• “These institutions in effect stop the economic processes that breed the incoherence and restart the economy with new initial conditions…”.

  • “The aptness of institutions and interventions will largely determine the extent to which the path of the economy through time is tranquil or turbulent: progressive, stagnant, or deteriorating.”

The policy problem
The Policy Problem

  • Stability cannot be achieved because it changes behavior in ways that make “it” likely

  • “The policy problem is to devise institutional structures and measures that attenuate the thrust to inflation, unemployment, and slower improvements in the standard of living without increasing the likelihood of a deep depression”

  • Relative stability of Post-War period led to development of Money Manager Capitalism—a much more unstable version of the “57 Varieties of Capitalism”


  • Deep Recession but not Depression in 1975: Big Govt maintains income and profits

  • Deep Recession but not Depression in 1982: Big Govt and Big Bank

  • Reagan Recovery: Growth of Govt drives expansion with profits even without investment

  • Bush Sr Recovery: Big Deficits

  • Clinton Anomaly: Budget Reversal driven by private sector deficits and Irrationally Exuberant Dot.Com Boom

  • Bush Jr Recovery: Big Deficits; Irrationally Exuberant Real Estate Bubble

Money manager capitalism and the real estate bubble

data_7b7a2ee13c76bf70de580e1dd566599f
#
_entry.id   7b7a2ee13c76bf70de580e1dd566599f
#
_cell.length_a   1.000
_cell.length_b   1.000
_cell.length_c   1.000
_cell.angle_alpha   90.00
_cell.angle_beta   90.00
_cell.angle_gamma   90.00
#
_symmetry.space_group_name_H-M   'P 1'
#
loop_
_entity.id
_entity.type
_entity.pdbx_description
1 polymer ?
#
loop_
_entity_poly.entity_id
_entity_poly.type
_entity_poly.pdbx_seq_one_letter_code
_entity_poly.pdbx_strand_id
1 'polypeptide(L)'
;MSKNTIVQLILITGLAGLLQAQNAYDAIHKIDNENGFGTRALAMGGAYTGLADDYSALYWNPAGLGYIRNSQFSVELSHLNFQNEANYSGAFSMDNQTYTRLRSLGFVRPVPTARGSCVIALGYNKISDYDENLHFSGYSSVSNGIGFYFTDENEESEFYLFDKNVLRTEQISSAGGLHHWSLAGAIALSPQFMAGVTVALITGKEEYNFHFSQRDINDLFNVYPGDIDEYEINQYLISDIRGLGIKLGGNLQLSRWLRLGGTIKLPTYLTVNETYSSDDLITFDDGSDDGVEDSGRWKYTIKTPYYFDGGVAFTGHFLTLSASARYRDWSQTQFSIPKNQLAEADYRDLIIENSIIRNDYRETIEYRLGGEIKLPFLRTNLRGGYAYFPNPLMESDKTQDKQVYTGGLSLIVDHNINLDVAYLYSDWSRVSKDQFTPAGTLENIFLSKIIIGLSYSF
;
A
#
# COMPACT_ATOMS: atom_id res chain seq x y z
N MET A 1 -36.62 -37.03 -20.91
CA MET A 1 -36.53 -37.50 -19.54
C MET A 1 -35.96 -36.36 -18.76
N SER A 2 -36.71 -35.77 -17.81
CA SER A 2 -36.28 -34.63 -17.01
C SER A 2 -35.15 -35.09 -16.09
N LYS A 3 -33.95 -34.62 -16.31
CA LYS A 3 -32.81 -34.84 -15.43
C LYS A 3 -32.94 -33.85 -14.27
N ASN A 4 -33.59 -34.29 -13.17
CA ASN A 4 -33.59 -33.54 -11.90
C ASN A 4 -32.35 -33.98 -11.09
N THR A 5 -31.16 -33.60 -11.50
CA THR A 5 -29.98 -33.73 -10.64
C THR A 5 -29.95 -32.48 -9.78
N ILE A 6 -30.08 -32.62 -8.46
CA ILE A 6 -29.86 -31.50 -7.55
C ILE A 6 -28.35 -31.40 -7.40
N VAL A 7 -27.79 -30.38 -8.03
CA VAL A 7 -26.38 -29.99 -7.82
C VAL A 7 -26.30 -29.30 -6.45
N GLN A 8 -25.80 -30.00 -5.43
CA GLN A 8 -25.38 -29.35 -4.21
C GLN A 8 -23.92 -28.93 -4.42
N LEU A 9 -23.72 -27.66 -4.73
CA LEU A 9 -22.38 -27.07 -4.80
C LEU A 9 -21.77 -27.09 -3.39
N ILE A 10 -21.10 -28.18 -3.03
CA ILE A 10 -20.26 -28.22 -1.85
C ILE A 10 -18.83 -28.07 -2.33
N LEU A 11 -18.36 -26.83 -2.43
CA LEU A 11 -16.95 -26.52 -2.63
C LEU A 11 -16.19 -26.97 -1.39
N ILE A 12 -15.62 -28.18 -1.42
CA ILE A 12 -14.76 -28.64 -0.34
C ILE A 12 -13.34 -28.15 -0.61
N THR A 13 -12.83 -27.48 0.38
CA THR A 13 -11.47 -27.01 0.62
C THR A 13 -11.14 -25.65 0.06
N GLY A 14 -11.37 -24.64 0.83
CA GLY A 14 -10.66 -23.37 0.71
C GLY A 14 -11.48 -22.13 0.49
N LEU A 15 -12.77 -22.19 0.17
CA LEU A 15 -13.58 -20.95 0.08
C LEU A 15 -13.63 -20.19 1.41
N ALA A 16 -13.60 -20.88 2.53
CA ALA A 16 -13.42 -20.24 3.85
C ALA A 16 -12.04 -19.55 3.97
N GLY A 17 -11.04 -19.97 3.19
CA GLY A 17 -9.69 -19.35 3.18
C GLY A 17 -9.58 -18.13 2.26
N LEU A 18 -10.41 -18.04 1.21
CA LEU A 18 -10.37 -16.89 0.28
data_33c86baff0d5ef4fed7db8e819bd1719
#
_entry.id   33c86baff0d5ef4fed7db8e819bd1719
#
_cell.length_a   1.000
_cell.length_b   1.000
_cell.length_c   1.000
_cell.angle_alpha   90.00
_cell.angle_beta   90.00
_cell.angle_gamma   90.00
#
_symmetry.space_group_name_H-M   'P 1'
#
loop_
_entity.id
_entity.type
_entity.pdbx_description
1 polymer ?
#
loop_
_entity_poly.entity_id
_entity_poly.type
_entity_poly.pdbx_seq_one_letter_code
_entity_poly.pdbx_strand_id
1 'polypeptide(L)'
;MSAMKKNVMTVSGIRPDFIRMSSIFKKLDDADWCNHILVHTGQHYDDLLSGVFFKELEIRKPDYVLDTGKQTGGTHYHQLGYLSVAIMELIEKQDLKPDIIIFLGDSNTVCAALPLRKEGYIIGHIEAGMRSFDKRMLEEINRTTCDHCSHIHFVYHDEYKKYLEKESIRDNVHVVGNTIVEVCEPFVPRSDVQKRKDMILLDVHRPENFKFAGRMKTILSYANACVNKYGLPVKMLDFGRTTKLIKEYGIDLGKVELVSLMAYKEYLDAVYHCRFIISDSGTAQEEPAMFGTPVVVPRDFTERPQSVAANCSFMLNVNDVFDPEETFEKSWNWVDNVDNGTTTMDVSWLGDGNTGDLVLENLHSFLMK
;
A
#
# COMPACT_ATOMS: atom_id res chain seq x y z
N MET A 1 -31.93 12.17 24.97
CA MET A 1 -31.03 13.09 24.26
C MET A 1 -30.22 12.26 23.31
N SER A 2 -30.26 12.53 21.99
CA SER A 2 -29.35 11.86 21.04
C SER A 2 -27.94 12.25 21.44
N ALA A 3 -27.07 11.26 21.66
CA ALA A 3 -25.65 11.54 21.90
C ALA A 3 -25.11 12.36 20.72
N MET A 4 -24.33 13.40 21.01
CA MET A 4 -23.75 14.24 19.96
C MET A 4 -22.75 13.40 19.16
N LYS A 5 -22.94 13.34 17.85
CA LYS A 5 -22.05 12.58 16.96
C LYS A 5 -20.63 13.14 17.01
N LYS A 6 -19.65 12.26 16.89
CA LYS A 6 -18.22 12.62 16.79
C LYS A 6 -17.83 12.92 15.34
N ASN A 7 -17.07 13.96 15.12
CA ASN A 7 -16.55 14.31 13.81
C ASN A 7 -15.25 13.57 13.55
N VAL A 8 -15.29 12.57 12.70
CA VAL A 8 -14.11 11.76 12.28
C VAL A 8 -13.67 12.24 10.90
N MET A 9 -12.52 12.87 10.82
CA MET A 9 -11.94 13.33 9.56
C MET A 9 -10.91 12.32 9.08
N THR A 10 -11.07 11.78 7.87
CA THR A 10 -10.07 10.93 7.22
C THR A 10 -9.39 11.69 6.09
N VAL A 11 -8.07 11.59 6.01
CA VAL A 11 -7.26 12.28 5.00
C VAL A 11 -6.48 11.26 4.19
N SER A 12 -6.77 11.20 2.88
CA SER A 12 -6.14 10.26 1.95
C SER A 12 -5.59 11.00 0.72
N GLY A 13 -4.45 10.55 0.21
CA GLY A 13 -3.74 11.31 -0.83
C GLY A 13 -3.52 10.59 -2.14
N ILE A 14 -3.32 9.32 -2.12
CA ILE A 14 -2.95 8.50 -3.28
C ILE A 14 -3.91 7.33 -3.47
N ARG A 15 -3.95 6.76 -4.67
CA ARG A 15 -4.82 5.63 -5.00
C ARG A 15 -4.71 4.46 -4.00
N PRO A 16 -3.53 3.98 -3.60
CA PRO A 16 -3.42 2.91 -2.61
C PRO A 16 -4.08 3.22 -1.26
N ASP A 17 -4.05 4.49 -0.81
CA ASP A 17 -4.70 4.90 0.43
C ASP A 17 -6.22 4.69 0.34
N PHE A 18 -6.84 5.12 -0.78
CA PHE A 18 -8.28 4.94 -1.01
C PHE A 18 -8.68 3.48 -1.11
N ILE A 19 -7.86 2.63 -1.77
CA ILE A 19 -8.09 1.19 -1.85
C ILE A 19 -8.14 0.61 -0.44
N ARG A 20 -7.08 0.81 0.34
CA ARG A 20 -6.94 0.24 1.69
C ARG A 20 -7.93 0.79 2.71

Money Manager Capitalism and the Real Estate Bubble

  • Mngd Money needed returns when stock mkt tanked

  • Fed low interest rate policy fueled mortgage market

  • Banks, Mortgage Lenders had learned lessons from S&L fiasco: Securitize! Earn fee income and sell securitized mortgages

Innovations in finance
Innovations in Finance

New frontiers in Lending:

-Mentally Retarded

-Students (Student Loan Xpress and University Financial Aid Office = Loan Pushers)

-Housing ATMs (cash-out equity)

-Subprime Loans

-Affordability Products: No Down, No Docs, Teaser interest rate, 40-50 Yr terms, Interest only, Liar Loans, NINJA loans

Securitized and sold to funds


Mortgage security mkt = $6.5T, bigger than Treas mkt

In 2001 Subprimes = 5% of mkt; 13% in 2003; 2006 = 35%

increased from $120B in 2001 to $600B in 2006;

In 2000 Average Subprime Loan = 48% of property value;

2006 =80%

In 2001 Liar Loans =25% of Subprimes; 2006 =40%

More than half of subprime borrowers took ARMs

In 2005 the majority of mortgages to African Americans,

and 40% to Hispanics were subprime